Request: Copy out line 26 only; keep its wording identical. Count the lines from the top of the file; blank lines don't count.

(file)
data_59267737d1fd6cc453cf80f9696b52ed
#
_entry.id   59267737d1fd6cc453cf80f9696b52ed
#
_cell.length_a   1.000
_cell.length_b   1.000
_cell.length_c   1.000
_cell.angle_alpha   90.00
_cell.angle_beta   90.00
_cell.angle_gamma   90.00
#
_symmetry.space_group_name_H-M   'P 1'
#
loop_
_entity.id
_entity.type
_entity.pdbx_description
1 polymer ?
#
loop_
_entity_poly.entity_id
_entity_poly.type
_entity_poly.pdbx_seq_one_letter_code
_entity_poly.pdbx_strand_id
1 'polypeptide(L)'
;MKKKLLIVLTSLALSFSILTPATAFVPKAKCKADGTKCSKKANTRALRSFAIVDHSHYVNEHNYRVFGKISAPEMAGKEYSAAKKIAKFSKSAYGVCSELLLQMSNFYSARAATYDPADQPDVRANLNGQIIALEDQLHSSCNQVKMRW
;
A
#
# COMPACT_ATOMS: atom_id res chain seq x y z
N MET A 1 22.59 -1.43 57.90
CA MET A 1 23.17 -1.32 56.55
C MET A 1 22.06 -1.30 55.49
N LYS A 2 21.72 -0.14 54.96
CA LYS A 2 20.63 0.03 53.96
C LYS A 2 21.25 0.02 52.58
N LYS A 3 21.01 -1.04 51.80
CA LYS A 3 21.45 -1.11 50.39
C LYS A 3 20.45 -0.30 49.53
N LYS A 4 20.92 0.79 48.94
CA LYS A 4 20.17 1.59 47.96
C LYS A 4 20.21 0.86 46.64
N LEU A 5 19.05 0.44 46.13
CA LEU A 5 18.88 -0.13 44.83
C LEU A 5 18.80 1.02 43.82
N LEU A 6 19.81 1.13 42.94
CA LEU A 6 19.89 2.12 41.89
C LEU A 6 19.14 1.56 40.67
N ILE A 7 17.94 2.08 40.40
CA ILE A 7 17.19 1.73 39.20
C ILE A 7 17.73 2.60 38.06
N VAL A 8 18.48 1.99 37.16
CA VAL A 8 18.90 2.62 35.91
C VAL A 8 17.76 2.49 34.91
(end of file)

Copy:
;MKKKLLIVLTSLALSFSILTPATAFVPKAKCKADGTKCSKKANTRALRSFAIVDHSHYVNEHNYRVFGKISAPEMAGKEYSAAKKIAKFSKSAYGVCSELLLQMSNFYSARAATYDPADQPDVRANLNGQIIALEDQLHSSCNQVKMRW